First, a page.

But that is not the only possible ethic. The competing ethic says that a player of integrity must change his or her mind as the game unfolds, as people get to know more about each other, and as character and courage and spirit (or lack of same) are revealed in tribemates. This is a much tougher ethic. It requires continual thinking and reasoning, openness to new data, new facts, understanding, and re-assessing. It says that a day-one or day-two alliance might have not have been the best, that someone who is truly deserving might not have gotten a fair shake in the quick alliances of the opening days, and that integrity means changing your mind.
Early alliances are invariably critical to long-term success in Survivor. Tom, Katie, and Ian cemented their loyalty on day two in Palau and went to the end with it. After fumbling the first challenge, Chris might have been out of Vanuatu at the first tribal council, but he was secure because he made alliances “as soon as I hit the beach,” he said, and he won the whole game. In Vanuatu, we watched the tribal elders, the wise persons of their respective tribes, Scout and Sarge, both struggle with “Pick and Stick” vs. re-evaluating and considering someone outside the original alliance as being more worthy of staying than someone in the original alliance. Both Scout and Sarge stuck to their initial ethic, which was loyalty to a promise, but we watched them wrestle mentally with the ethic of re-evaluating.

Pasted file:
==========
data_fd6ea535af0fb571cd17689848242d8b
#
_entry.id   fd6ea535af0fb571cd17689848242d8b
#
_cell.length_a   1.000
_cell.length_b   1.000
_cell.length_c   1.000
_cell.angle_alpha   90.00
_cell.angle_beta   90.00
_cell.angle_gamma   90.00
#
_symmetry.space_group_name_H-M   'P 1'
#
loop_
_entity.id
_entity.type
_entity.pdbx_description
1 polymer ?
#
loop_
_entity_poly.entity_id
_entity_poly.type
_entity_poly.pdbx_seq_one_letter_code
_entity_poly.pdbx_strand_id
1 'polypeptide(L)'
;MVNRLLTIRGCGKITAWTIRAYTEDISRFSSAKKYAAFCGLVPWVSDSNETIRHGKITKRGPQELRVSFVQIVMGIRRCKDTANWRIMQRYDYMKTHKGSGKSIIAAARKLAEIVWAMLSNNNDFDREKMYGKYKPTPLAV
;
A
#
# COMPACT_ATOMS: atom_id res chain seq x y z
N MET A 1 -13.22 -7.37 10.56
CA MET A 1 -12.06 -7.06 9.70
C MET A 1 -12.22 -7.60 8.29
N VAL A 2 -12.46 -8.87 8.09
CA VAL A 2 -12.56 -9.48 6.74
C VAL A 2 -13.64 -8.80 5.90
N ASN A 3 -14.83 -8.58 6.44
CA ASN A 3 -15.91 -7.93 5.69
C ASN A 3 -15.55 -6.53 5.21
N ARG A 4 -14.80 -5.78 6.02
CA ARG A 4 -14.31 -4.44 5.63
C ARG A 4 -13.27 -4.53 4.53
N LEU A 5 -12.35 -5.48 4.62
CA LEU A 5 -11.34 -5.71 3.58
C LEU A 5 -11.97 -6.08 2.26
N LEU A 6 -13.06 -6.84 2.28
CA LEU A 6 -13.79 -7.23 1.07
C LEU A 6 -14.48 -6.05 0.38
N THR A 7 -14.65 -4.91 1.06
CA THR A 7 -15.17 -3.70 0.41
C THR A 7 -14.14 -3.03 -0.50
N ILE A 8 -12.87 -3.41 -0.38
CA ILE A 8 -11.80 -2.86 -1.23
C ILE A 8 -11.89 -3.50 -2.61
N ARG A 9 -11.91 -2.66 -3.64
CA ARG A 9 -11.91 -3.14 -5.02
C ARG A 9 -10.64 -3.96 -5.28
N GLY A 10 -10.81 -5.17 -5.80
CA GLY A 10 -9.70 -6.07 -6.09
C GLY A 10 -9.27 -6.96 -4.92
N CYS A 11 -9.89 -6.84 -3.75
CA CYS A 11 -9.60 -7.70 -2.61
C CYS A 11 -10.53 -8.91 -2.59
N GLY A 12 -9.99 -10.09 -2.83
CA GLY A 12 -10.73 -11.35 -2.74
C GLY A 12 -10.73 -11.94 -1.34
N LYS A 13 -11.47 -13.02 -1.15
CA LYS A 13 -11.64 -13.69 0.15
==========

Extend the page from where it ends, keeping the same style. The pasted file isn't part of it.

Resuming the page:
I’m reminded of the book The Outsiders, which almost every high schooler has read in the last forty years. In the game of Survivor, the first two days often establish the initial in-crowd, the “Socs” (short for “socials,” the top-tier group in S.E. Hinton’s novel). Amy was strong of body and spirit, and she ultimately won the respect of everyone in her tribe and everyone in the tv audience, but like Ponyboy in The Outsiders or Coby and Caryn on Koror, there was always the awareness that if you weren’t a Soc, there was a glass ceiling for you, and there was no way you could make F4, or in Amy’s case, even make the jury. (Coby was fortunate to make the jury because Koror never lost an immunity challenge.)